The opinion of the court was delivered by: SUSAN ILLSTON, District Judge
This action is dismissed without prejudice to plaintiff
challenging his conviction in a habeas petition and without
prejudice to him filing a new civil rights action if his
conviction is set aside.
IT IS SO ORDERED AND ADJUDGED. ORDER OF DISMISSAL
Brian James Schrodt, an inmate at the Pleasant Valley State
Prison, filed this pro se civil rights action under
42 U.S.C. § 1983. Schrodt alleges in his complaint that several defendants
"conspired to deprive [him] or [his] legal, constitutional right
to an appeal, or at the very least render an appeal
unsuccessful." Complaint, p. 5. He seeks damages, an
investigation of the state court system, review of his case, and
a fair trial. The complaint is now before the court for review of
the complaint pursuant to 28 U.S.C. § 1915A.
A federal court must engage in a preliminary screening of any
case in which a prisoner seeks redress from a governmental entity
or officer or employee of a governmental entity. See
28 U.S.C. § 1915A(a). In its review the court must identify any cognizable
claims, and dismiss any claims which are frivolous, malicious,
fail to state a claim upon which relief may be granted, or seek monetary relief from a defendant who is immune from such
relief. See id. at 1915A(b)(1), (2). Pro se pleadings must
be liberally construed. See Balistreri v. Pacifica Police
Dep't, 901 F.2d 696, 699 (9th Cir. 1990).
To state a claim under 42 U.S.C. § 1983, a plaintiff must
allege two elements: (1) that a right secured by the Constitution
or laws of the United States was violated and (2) that the
violation was committed by a person acting under the color of
state law. See West v. Atkins, 487 U.S. 42, 48 (1988).
Schrodt's complaint must be dismissed. As explained below, it
is too early for him to file a civil rights action for damages
and to the extent he wants to challenge his conviction, he must
do so in a habeas petition.
This civil rights action is premature insofar as it seeks
damages. The case of Heck v. Humphrey, 512 U.S. 477 (1994),
held that a plaintiff cannot bring a civil rights action for
damages for a wrongful conviction unless that conviction already
has been determined to be wrongful. See id. at 486-87. A
conviction may be determined to be wrongful by, for example,
being reversed on appeal or being set aside when a state or
federal court issues a writ of habeas corpus. See id. The
Heck rule also prevents a person from bringing an action that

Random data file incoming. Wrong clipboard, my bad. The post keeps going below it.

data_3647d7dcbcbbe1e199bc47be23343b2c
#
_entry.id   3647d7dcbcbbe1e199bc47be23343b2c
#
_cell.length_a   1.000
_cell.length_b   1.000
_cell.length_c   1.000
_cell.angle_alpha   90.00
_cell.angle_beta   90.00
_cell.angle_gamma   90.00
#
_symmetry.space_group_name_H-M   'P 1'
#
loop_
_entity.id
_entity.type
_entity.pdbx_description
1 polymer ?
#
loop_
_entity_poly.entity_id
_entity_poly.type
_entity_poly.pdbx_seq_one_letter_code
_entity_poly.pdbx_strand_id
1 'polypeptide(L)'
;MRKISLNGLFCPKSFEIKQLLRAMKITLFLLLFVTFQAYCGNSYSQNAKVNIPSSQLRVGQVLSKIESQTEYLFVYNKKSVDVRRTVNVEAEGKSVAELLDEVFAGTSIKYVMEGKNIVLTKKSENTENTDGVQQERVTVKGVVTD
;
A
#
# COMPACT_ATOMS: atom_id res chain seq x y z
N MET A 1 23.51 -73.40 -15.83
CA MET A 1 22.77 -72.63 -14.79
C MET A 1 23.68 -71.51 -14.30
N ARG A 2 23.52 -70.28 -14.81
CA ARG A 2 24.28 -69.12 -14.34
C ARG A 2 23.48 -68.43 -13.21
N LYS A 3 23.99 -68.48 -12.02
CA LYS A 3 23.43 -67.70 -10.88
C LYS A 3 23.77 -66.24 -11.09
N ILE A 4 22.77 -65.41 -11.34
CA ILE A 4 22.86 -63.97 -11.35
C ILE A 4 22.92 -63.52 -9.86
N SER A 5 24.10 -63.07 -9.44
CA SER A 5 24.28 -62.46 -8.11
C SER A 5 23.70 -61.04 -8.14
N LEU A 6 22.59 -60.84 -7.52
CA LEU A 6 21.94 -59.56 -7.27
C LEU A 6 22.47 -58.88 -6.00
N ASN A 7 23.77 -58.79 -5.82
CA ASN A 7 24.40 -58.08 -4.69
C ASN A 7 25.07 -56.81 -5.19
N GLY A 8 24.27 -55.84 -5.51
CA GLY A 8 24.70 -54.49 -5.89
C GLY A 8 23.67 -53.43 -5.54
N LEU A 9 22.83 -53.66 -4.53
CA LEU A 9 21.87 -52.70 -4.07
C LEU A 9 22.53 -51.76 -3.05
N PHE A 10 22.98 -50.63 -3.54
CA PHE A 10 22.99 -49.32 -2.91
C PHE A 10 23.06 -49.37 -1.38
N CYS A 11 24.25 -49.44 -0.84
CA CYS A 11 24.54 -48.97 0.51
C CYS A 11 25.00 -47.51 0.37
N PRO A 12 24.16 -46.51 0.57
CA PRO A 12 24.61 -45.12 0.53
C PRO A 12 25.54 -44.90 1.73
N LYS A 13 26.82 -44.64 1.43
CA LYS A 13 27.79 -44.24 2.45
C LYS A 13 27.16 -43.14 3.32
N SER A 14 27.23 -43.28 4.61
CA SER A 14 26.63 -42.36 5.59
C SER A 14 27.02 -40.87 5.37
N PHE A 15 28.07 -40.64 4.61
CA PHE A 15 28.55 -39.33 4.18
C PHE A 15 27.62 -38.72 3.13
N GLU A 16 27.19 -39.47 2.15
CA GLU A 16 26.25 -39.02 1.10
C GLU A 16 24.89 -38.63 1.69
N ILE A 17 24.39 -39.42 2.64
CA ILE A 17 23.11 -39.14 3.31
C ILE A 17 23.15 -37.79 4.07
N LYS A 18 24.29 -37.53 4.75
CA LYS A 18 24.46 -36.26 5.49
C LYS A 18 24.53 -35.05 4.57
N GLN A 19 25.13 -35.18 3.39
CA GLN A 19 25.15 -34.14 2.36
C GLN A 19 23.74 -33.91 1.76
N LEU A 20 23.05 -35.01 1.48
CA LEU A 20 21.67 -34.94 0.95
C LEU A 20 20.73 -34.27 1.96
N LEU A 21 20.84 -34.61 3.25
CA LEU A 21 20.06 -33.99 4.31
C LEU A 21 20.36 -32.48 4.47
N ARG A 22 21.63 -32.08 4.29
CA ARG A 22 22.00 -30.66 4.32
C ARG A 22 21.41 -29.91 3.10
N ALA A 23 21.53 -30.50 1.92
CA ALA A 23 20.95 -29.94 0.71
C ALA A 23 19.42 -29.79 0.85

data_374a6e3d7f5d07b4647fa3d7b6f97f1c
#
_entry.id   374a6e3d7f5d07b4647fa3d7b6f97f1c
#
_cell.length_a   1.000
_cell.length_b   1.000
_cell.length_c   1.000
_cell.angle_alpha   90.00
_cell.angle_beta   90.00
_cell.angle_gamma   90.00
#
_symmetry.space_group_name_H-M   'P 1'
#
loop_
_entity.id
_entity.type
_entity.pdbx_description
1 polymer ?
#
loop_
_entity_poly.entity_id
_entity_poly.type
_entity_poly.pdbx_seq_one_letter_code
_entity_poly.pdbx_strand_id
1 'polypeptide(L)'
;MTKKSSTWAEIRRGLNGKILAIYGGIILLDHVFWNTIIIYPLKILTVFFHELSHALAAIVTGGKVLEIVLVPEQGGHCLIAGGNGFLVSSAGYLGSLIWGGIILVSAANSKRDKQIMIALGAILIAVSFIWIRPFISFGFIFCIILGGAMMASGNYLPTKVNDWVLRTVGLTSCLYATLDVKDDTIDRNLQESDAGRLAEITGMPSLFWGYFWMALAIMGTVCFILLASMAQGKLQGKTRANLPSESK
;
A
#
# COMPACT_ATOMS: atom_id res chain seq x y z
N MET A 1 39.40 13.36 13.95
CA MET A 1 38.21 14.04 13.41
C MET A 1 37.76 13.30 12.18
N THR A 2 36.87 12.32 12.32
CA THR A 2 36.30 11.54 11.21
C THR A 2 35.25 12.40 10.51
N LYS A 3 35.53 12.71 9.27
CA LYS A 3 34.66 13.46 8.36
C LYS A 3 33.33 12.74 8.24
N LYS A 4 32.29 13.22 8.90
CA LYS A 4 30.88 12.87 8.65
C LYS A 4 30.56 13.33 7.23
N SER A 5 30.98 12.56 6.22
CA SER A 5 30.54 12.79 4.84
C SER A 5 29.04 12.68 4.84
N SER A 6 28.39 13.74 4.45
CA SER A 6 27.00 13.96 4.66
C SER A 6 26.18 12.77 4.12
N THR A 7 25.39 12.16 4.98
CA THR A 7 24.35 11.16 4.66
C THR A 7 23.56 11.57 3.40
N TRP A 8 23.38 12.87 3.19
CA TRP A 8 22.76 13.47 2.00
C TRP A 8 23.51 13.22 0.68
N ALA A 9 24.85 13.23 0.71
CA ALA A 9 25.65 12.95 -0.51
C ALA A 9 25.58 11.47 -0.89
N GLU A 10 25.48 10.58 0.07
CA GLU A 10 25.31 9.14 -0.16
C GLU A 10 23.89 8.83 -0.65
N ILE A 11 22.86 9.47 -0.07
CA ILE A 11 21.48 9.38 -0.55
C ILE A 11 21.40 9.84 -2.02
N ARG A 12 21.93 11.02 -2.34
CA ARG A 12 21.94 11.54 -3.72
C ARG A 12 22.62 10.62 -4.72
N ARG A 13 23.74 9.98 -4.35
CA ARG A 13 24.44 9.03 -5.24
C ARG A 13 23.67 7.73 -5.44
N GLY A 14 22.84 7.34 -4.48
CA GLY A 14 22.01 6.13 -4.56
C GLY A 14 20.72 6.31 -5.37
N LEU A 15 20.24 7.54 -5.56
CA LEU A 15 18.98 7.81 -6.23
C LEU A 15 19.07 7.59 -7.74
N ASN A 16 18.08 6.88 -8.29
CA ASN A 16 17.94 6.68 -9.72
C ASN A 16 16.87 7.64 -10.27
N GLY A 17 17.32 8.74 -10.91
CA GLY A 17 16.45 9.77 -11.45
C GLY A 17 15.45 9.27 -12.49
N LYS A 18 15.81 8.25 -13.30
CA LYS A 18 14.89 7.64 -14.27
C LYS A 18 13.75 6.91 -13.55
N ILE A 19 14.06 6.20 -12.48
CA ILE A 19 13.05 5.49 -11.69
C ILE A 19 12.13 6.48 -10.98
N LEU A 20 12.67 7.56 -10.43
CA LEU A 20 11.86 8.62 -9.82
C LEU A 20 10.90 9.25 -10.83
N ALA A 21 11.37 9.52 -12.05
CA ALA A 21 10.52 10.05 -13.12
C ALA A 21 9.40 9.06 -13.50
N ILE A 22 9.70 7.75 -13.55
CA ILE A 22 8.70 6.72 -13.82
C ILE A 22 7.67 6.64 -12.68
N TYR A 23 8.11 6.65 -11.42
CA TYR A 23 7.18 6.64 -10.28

even if it does not directly challenge the conviction would
imply that the conviction was invalid. The practical importance
of this rule is that plaintiffs cannot attack their convictions
in a civil rights action for damages; the conviction must have
been successfully attacked before the civil rights action for
damages is filed. Heck bars Schrodt's action because his claim
that his right to appeal has been deprived or infringed
implicates the validity of the conviction he suffered. No cause
of action accrues unless and until the conviction is set aside.
To the extent Schrodt requests an investigation of the state
court system or part thereof, the complaint must be dismissed
because this court is not in the business of investigating a
state court system.
Finally, Schrodt may not challenge his conviction in a civil
rights action. To the extent he wants to have his conviction set
aside (as suggested by his request for a fair trial and a review
of his entire case and appeal) so that he might have a new trial,
he must file a petition for writ of habeas corpus rather than a civil rights action. A petition
for writ of habeas corpus is the exclusive method by which
Schrodt may challenge his state court conviction in this court.
Preiser v. Rodriguez, 411 U.S. 475, 500 (1973). Before he may
file such a federal habeas petition, however, he must exhaust
state judicial remedies, either on direct appeal or through
collateral proceedings, by presenting the highest state court
available with a fair opportunity to rule on the merits of each
and every issue she seeks to raise in federal court. See
28 U.S.C. § 2254(b)(1)(A), (c); Duckworth v. Serrano, 454 U.S. 1, 3
(1981). The court will not construe the civil rights complaint to
be a petition for writ of habeas corpus. See Trimble v. City
of Santa Rosa, 49 F.3d 583, 586 (9th Cir. 1995). The portion of
the complaint challenging the conviction is dismissed without
prejudice to Schrodt filing a petition for writ of habeas corpus.
Schrodt should act diligently in filing a federal petition for
writ of habeas corpus because there is a one-year statute of
limitations that limits the time within which he may file a
federal habeas petition. See 28 U.S.C. § 2244(d).
For the foregoing reasons, the complaint is dismissed. The
dismissal is without prejudice to Schrodt challenging his
conviction in a habeas petition and without prejudice to him
filing a new ...